Septitone is a quantizer that supports heptatonic scales, or scales with 7 tones, with each scale degree (root, 2nd, 3rd etc.) capable of being independently added or removed from quantization. Scale degrees can be enabled using either performance buttons or gate signals. This allows the creative applications such as...
- Adding variety over time by altering allowed scale degrees
- Constraining quantization to just chord tones
- Creative harmony by constraining degrees to specific voices
- Creating pentatonic (5 tone) scales from existing heptatonic (7 tone) scales
- Just having a lot of fun and jamming
Intro & Manual Video: https://www.youtube.com/watch?v=znZr8bx0P28
Septitone includes other features, like...
Dual Hold Modes
Quantization can sometimes get in the way of expression, stopping pitch glides, vibrato, or other similar expressive pitch techniques. Septitone comes equipped with two hold modes to allow a high degree of control over when quantization happens.
Up: With the hold toggle set to the UP position (default), Septitone behaves like a typical quantizer. When a leading edge (high gate) is detected on the GATE input, the value at IN will be quantized with the result being set on the OUT port and remaining in the quantized state until the next gate pulse. This mode can be thought of as a bit like a sample-and-hold feature, where the quantized output is sampled then held until the next gate high is received. This mode works just as well with either triggers or gates.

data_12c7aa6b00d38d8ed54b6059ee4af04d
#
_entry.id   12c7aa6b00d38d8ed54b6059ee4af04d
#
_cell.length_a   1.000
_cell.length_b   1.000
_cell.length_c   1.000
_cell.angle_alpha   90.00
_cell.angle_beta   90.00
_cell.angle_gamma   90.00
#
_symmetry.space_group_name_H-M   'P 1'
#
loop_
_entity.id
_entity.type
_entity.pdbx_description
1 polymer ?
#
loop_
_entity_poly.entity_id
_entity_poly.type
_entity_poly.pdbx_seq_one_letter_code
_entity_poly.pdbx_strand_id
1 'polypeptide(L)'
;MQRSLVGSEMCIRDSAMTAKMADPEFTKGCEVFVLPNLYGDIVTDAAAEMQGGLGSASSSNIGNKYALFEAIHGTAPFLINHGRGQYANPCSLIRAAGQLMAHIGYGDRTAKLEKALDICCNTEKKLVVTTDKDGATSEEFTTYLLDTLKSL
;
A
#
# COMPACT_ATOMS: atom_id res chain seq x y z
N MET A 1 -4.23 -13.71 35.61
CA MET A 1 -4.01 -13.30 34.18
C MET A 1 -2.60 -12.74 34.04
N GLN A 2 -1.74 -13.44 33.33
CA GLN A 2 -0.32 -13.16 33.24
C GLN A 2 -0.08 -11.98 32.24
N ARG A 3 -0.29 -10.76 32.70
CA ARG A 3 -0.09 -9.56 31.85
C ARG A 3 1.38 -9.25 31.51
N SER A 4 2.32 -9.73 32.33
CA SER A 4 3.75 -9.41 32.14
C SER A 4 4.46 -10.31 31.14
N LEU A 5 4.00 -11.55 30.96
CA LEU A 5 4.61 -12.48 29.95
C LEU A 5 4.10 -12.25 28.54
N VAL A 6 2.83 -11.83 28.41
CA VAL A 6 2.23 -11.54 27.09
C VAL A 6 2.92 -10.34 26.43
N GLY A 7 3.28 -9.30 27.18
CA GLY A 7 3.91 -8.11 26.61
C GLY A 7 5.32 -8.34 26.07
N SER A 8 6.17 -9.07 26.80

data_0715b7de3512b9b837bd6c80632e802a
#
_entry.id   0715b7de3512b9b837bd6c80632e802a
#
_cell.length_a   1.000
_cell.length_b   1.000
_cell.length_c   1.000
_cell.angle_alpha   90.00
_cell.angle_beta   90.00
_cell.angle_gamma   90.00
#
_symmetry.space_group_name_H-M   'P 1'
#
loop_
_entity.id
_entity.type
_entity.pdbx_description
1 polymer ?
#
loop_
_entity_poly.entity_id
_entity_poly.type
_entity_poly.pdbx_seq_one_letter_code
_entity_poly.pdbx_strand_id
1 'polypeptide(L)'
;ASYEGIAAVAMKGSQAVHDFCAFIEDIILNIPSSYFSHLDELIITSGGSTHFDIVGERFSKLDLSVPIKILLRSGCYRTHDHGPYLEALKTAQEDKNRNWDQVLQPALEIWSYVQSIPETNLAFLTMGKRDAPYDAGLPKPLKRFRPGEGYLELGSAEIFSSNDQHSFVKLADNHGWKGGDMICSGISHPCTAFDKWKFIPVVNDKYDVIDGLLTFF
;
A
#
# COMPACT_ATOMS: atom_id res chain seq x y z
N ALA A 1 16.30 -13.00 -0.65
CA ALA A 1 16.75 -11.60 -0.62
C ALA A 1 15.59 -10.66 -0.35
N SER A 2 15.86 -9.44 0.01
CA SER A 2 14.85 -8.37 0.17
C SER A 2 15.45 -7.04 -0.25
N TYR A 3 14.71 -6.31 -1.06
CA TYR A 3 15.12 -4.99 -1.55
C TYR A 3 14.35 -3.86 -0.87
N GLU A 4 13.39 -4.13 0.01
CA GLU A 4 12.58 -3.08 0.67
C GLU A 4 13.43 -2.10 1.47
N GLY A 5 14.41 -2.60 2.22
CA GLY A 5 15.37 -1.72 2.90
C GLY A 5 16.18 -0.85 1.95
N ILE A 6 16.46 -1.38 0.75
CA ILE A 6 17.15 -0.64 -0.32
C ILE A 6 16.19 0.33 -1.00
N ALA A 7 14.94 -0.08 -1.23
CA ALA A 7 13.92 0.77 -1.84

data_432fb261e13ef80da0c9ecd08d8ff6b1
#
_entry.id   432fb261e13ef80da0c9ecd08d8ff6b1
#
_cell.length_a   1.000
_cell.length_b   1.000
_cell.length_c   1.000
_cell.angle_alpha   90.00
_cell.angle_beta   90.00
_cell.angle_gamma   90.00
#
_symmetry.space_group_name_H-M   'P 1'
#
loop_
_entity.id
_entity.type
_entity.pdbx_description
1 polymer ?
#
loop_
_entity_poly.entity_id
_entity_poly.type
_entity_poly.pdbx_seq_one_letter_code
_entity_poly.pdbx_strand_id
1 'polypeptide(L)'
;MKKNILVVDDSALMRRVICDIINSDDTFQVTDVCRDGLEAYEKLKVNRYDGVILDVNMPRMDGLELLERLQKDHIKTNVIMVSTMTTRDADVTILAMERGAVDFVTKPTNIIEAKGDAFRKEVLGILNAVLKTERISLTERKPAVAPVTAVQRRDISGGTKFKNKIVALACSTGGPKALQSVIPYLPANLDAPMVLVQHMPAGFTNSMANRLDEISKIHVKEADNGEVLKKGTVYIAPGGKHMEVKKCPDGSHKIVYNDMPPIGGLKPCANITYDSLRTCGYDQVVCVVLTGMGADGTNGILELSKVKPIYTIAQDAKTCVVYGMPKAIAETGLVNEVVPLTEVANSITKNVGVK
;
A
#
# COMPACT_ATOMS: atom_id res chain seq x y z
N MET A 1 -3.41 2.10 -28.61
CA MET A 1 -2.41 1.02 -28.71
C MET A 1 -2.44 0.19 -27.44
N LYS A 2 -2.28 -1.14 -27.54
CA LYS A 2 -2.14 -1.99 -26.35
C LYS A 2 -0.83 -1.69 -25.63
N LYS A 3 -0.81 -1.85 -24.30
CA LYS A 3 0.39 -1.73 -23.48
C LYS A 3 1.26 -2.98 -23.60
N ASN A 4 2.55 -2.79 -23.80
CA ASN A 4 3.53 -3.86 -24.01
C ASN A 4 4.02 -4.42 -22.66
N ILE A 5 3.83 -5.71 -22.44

Down: With the hold toggle set in the DOWN position, Septitone will only quantize the output when the signal at GATE is high. Each time the input at GATE goes high, the pitch at IN will be quantized and the scale degrees evaluated. However, when the input at GATE goes low, the raw CV at IN will be passed through unmodified. In this way, clever use of gate delay or envelope at the GATE input can allow glides or vibratoes through. This mode can also be used for all kinds of crazy effects.
Roots: Modulatable Circle of Fifths
The order of roots is laid out to match the circle of fifths. Neighboring roots share the most in common. For example, the starting root is C, which contains no sharps or flats. One root to the left is F, containing only one flat, and one root to the right is G, containing only one sharp. This means that modulating the root results in much more musical-sounding modulation.
To add a bit of performance control and creative expression by the modular artist, the button on the far right under the "out" section fo the LCD allows the quantizer to be frozen. While frozen, the quantizer will hold the current output, regardless of gate or HOLD mode states. The current output will be held even if it is not a quantized value.
- Major (Ionian)
- Natural Minor (Aeolian)
- Melodic Minor
- Harmonic Minor
- Dorian Mode
- Locrian Mode
- Lydian Mode
- Mixolydian Mode
- Phrygian Mode
- Harmonic Major
- Double Harmonic (Byzantine / Arabic)
- Neapolitan Major
- Neapolitan Minor
Manual & Tutorial
- Left/Right Root Buttons - This moves current root backwards or forwards along the circle of fifths
- Left/Right Scale Button - This moves the current scale backwards or forwards.
- Freeze - Holds the quantized output at the moment the button was pressed, regardless of gates or the state of the hold switch. Resumes normal behavior once toggled off. This can allow interesting performance control.